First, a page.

Israeli Arab society has succeeded in dramatically reducing the rate of Covid-19 infection within just a few weeks. In August and September Israeli Arabs and the haredi community led in the infection rate in Israel as well the number of seriously ill patients and fatalities.
Dr. Khetam Hussein, Head of the Covid-19 Department at Haifa's Rambam Hospital reported at the beginning of September that about 60% of the seriously ill patients under his care were Arabs. Some 30 Arab local authorities and cities were defined as 'red' high infection locations and 30% of Israelis testing positive were from Arab society (Israel's Arabs are 22% of the population).
The authorities understood only too late the urgent need for dealing with the Arab sector in a focused way. Aiman Saif, Head of the Authority for the Economic Development of Minorities in the Ministry for Social Equality was appointed Coronavirus Project Coordinator for the Arab Sector and the Ministry of Defense Home Guard began operating a special program for Israeli Arab society.
Today there are only four high infection "red" Arab local authorities and the number is falling. The percentage of overall new cases in Israel in the Arab sector has fallen to 10%.
Saif says that one important contributing factor to this rapid fall in the Arab sector has been the lockdown, which closed down schools and halted weddings. In contrast to haredi society the prohibitions were fully observed. Muslim religious leaders have been in the forefront of urging Israeli Arabs to observe restrictions and at the start of pandemic leading Israeli imams issued fatwas says that restrictions must be obeyed including the ban on gathering in mosques for prayers. All mosques were closed during the lockdowns.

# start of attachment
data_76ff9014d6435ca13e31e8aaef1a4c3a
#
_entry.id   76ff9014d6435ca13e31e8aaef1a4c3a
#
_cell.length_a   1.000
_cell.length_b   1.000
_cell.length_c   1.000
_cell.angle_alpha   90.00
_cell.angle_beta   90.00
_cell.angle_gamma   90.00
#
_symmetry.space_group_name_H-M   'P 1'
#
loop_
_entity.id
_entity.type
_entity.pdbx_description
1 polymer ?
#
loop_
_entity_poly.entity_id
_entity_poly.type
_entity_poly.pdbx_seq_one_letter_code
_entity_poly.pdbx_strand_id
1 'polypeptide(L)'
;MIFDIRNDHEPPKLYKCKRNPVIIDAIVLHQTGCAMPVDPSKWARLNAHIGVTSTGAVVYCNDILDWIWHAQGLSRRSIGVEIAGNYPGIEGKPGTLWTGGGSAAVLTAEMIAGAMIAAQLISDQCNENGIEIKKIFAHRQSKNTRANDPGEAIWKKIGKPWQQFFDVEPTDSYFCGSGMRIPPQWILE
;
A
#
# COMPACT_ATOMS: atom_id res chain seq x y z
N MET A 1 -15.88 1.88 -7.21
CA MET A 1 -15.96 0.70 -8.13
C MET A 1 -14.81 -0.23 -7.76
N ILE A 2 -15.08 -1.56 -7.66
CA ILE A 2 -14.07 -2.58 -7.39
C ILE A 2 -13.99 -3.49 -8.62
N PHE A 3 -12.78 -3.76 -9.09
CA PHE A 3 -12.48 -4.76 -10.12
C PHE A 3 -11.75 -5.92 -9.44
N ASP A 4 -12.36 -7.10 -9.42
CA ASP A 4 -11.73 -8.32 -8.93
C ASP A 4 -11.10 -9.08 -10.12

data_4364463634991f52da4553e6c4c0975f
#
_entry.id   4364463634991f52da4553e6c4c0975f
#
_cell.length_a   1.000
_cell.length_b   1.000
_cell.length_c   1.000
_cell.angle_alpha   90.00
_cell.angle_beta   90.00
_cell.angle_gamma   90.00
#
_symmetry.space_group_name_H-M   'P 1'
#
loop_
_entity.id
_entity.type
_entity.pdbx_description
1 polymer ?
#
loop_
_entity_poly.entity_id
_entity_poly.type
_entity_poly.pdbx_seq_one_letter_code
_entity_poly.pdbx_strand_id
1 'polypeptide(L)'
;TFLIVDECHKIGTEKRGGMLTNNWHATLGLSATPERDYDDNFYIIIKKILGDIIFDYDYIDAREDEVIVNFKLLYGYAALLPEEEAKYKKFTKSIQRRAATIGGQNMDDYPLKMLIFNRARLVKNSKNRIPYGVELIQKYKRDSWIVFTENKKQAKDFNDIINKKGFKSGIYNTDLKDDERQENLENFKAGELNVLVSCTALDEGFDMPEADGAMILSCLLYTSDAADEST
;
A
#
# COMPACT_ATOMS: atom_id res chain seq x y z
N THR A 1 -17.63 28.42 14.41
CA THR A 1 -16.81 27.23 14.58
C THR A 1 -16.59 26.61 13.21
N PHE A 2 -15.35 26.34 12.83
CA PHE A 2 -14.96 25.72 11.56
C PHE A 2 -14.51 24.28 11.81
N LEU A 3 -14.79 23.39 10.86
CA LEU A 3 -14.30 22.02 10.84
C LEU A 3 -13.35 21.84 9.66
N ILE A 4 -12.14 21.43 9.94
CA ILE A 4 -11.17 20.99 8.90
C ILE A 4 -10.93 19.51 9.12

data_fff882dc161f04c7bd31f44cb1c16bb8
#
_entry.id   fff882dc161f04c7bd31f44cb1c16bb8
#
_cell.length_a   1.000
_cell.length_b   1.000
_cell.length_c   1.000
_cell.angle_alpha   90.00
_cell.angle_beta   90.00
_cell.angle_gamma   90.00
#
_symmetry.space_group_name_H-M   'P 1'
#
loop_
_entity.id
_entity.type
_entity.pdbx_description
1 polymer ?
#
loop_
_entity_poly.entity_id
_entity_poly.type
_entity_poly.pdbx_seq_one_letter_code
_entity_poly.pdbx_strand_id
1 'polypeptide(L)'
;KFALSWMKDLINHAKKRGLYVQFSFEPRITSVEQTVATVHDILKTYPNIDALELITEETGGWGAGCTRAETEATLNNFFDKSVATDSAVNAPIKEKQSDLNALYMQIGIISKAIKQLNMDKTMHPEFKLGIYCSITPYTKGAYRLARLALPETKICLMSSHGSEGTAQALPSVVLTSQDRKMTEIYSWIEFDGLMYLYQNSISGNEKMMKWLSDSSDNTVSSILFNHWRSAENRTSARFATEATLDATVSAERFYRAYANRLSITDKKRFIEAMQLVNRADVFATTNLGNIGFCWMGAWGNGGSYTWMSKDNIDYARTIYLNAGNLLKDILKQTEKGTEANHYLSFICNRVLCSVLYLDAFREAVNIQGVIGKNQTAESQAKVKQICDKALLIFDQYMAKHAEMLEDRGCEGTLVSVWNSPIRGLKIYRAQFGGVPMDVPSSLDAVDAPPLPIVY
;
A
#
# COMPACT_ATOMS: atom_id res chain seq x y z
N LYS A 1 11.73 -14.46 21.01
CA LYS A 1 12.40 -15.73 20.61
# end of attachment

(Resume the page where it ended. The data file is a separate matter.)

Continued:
This week Saif and National Coronavirus Project Coordinator Ronni Gamzu met with leading imams in Kafr Kassem near Petah Tikva to ask them to renew their fatwa so that the achievements of the past month can be maintained and a further spread of the virus can be prevented.
Gamzu was reportedly very moved by the meeting and said, "If all Israel's religious leaders behaved like you our situation would be much better."
One imam told "Globes" that the saving of lives preceded the obligation to pray and other rituals. Saif says that the imams did not await government instructions but acted on their own instructions 'from above' to issue orders to reduce gatherings, and called on the instructions about weddings to be obeyed, even though they were only partially successful on this. Saif adds, "Even if they only prevented some of the weddings, each wedding was enough to infect an entire village or neighborhood."
Farida Jaber, chief editor of the popular Israeli Arab news website Panet said that the Israeli government reacted too slowly to warnings about the dangers that the spate of weddings posed to Arab society in the summer. Community and district doctors passed on warnings to the Ministry of Health and the police back in June. Jaber herself sent a warning letter to the Ministry of Health about what the doctors were telling her but there was little response.